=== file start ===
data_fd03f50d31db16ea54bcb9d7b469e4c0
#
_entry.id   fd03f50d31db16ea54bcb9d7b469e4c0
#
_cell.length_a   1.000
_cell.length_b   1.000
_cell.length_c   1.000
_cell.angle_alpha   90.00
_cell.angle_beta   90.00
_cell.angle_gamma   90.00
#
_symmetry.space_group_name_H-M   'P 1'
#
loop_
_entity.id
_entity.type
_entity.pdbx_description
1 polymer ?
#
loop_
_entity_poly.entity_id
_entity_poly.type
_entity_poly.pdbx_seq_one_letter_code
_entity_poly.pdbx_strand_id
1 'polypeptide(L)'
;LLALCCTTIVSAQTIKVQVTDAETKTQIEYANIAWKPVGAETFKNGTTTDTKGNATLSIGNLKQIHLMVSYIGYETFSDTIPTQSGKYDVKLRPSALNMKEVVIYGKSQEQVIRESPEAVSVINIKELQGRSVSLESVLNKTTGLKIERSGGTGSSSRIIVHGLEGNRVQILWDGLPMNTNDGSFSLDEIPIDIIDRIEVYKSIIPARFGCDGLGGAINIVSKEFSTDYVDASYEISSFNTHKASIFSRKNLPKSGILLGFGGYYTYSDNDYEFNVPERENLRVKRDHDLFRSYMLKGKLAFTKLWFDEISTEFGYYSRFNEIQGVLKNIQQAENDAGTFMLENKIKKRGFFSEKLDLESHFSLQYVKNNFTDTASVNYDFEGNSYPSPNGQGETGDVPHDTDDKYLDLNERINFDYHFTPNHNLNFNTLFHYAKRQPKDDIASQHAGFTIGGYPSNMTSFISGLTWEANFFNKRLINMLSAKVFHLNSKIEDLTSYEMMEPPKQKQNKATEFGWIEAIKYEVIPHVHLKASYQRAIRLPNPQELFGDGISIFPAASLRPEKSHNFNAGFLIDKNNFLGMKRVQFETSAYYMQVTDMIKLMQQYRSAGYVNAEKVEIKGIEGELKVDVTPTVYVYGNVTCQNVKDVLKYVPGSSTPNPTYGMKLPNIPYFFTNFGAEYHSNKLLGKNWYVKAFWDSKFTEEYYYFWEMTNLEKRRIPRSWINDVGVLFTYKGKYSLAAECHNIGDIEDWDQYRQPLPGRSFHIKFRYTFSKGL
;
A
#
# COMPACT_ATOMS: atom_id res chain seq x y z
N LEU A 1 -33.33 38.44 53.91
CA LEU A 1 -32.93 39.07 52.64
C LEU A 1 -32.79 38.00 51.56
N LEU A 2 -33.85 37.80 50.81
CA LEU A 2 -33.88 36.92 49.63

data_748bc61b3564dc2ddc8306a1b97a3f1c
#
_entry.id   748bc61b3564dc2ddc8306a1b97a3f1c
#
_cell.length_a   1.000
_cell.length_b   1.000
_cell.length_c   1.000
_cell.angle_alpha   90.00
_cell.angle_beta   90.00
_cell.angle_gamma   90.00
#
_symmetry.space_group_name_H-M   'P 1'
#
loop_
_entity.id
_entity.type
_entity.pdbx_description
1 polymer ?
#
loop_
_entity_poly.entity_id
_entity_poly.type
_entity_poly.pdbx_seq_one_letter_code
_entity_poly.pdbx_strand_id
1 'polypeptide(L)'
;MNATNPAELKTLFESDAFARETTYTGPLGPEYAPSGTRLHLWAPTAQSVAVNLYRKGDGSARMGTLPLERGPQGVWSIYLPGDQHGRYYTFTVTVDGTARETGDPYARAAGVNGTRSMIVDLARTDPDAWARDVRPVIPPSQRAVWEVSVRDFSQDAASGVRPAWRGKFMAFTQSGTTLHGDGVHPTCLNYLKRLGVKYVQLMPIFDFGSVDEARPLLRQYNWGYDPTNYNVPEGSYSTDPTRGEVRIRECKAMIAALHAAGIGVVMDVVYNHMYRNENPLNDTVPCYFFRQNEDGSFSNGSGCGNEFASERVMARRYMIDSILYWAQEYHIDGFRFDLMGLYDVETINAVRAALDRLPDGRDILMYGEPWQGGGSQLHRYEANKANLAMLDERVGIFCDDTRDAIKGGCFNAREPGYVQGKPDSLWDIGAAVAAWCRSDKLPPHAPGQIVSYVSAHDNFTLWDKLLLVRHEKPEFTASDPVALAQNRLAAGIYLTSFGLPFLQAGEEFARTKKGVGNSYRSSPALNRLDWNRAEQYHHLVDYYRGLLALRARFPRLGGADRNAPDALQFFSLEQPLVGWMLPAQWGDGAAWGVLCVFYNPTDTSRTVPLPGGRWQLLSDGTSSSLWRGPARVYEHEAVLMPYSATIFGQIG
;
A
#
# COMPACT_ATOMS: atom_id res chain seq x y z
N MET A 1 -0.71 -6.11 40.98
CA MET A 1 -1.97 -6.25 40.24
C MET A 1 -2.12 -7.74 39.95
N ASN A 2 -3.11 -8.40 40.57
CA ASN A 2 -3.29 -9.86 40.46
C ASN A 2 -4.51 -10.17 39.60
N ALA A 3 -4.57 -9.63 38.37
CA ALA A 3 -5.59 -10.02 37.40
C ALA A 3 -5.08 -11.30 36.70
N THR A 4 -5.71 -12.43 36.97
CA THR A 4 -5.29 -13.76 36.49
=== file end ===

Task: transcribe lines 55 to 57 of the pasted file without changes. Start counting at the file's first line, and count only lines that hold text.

loop_
_entity_poly.entity_id
_entity_poly.type